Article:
For people of Bruce’s generation these hard questions might be hard to answer. In the 1980s, the progressive movement in Canada was dominated by “left nationalism.” Thousands in Canada understood the horror that was U.S. imperialism and joined movements to oppose it. But at the same time, many of those same people thought that Canada too was a victim of U.S. imperialism. The U.S. was bad, but Canada was good, peace-loving and democratic.

Cockburn’s confusion on Afghanistan represents the confusion of an older generation, looking to find the “good” Canada exporting its values abroad. Canada is at war in Afghanistan, and Canada is not the U.S., so maybe that makes Afghanistan “the good war,” a war to bring “Canadian values” to a far-off land? And besides, this war was problematic when it was conducted by the evil George W. Bush, but now we have the progressive Barack Obama in the White House. Surely Obama’s war is a good war?

Afghanistan is not a good war. The thing that made Afghanistan the wrong war was not that it was being conducted by George W. Bush – it was the wrong war because it was a war for U.S. corporate power. At the end of the day, that is what Bush represents – and it is what Obama continues.

The bitter reality is, that Canada is not one of the countries oppressed by the United States – it is a partner with the United States in keeping the world safe for corporate profits. They have Exxon and General Motors. We have Magna and Research In Motion. The fact of a border does not magically make “our” corporations any less greedy and avaricious than those in the United States. Our government is in bed with these corporations just as much as the U.S. government is in bed with its own corporations. This is what their democracy looks like, and it is not pretty.

Let’s not choose a “good” U.S. imperialism under Obama over a “bad” U.S. imperialism under Bush. Let’s not choose “good” Canada over “evil” United States. Whether we live in Canada or United States, we live in the privileged Global North that for too long has lived off oppressing the impoverished countries of the Global South.

Cockburn’s signature political song from Stealing Fire was, without a doubt, “If I had a Rocket Launcher.” He sang it to “wild applause” to members of Task Force Kandahar, after which – in a grotesque parody of the song and of Cockburn’s whole anti-imperialist past – he was temporarily presented with a rocket launcher by Task Force Kandahar commander General Jonathan Vance.[5]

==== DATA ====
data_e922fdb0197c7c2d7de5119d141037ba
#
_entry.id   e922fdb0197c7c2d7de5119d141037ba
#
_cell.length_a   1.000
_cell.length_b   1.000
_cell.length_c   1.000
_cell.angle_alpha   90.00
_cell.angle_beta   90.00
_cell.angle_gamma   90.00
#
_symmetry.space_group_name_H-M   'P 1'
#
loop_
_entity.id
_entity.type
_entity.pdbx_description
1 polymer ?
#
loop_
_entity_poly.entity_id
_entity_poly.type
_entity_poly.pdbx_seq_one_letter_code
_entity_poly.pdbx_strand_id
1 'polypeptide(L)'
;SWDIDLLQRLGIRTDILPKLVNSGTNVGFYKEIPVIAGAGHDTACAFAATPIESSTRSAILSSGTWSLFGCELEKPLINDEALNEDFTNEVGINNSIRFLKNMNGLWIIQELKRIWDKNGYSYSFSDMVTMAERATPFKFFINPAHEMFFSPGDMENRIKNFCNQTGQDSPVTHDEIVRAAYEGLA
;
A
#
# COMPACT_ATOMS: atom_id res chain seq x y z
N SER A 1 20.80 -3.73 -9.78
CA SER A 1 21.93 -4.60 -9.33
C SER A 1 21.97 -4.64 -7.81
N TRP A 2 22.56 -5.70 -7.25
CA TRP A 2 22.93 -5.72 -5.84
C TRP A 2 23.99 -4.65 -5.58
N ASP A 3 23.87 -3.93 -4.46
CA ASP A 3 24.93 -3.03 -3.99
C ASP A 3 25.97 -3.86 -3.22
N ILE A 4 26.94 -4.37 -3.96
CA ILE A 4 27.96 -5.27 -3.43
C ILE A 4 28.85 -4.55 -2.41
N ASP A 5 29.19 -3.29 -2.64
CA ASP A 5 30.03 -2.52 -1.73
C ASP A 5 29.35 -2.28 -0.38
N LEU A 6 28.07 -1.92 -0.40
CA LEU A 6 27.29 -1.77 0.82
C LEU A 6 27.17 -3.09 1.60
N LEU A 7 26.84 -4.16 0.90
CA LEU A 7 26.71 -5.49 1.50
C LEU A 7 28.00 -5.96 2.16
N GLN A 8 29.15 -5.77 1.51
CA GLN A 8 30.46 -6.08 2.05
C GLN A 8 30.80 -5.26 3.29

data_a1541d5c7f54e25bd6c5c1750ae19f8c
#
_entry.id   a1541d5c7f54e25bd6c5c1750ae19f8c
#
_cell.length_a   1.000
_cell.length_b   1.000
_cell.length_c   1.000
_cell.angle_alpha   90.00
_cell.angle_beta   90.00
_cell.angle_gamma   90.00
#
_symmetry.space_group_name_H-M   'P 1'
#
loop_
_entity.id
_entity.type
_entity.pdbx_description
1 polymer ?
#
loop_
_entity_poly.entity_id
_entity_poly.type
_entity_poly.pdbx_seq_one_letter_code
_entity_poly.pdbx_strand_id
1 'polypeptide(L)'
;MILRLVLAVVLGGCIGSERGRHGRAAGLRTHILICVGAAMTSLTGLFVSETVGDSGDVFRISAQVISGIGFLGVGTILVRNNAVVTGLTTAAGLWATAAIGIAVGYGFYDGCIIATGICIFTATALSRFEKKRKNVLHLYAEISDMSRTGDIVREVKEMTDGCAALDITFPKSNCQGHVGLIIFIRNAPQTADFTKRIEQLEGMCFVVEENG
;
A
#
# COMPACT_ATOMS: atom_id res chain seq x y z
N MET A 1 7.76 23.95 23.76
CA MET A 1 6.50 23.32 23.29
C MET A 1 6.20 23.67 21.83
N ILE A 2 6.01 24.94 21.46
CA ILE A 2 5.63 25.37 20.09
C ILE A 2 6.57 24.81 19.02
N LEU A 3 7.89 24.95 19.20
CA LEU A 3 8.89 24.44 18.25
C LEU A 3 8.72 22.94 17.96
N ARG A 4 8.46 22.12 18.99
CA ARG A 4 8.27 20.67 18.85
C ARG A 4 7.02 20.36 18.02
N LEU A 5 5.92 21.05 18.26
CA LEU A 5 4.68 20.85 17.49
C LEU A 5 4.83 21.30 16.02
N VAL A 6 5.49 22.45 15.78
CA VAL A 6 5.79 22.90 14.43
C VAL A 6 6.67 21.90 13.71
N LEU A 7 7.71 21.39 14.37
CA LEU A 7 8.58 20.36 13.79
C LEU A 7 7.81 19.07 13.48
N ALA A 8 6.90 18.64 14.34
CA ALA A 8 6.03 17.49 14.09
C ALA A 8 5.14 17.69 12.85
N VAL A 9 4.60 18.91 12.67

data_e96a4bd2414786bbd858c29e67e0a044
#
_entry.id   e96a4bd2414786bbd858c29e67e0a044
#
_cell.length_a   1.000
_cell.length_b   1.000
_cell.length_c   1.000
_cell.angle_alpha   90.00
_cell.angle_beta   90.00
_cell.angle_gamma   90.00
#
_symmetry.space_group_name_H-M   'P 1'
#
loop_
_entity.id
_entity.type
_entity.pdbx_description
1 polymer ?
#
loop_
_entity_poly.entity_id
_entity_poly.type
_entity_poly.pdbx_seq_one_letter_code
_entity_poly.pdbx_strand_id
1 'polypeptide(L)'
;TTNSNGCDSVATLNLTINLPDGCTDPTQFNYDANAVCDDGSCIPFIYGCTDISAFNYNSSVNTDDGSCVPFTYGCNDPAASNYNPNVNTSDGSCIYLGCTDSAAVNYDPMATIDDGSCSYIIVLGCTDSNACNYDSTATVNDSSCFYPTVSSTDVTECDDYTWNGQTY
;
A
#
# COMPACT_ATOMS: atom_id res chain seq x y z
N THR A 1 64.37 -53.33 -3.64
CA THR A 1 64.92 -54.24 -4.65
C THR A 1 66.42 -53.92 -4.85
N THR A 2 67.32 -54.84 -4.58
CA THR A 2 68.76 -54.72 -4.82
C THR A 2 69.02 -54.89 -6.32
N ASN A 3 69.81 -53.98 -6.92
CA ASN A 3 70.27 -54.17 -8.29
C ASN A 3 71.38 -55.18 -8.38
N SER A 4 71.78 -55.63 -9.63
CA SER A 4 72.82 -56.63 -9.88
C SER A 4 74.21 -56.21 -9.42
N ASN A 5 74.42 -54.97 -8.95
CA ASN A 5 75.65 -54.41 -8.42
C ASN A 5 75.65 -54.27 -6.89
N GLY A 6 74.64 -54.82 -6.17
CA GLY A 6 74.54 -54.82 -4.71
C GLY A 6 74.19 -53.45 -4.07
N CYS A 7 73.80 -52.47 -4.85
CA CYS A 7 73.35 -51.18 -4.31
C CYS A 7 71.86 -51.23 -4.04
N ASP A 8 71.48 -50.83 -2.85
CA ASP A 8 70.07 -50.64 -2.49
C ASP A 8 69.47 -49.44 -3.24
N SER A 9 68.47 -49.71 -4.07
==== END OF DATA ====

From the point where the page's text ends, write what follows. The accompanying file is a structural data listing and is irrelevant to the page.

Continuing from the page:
Let’s not remember Cockburn for his new role as progressive cover for Canada’s imperial adventures abroad. Let’s remember him for his anti-war, anti-imperialist anthems from the 1980s. Let’s remember the helicopters which bring death and destruction to peasants and the poor in Guatemala, Colombia, Afghanistan and Iraq.

Here’s your playlist to help in that process.

If I Had A Rocket Launcher
Lovers in a Dangerous Time and as performed by The Barenaked Ladies
Dust and Diesel
Call It Democracy

This article written in memory of anti-war teacher Wayne McCrank, 1960-2009.

© 2009 Paul Kellogg


[1] From “Et tu, Brute?” William Shakespeare, “Julius Caesar,” Act III, Scene I, line 77 in Peter Alexander, ed., Tragedies: William Shakespeare (London: Collins, 1971). “Perhaps the most famous words uttered in literature, ‘Et tu, Brute?” (Even you, Brutus?) this expression has come down in history to mean the ultimate betrayal by one’s closest friend.” “Et tu Brute? Shakespearean Quotes,”
[2] “Songs: If I Had A Rocket Launcher,”
[3] Bruce Cockburn, Stealing Fire (Toronto: Golden Mountain Music Corp., 1984)
[4] Canadian Press, “Cockburn visits brother in Afghanistan,” Sept. 10, 2009
[5] Canadian Press, “Cockburn visits brother in Afghanistan

Dear Jack: Do you really want this war?

Open Letter to Jack Layton, federal leader of the NDP • Everywhere I go they are burying Canadian soldiers. Walking down Donlands Avenue December 12, there were the cameras and the men in uniform – waiting outside the Metamorphosis Greek Orthodox Church for the funeral of Private Demetrios Diplaros, killed in Afghanistan the week before.[1] Back at work in Peterborough, preparations were underway at Calvary Church for the funeral of Private Michael Freeman, killed in Afghanistan.[2] But this is the war that you say you want to inherit.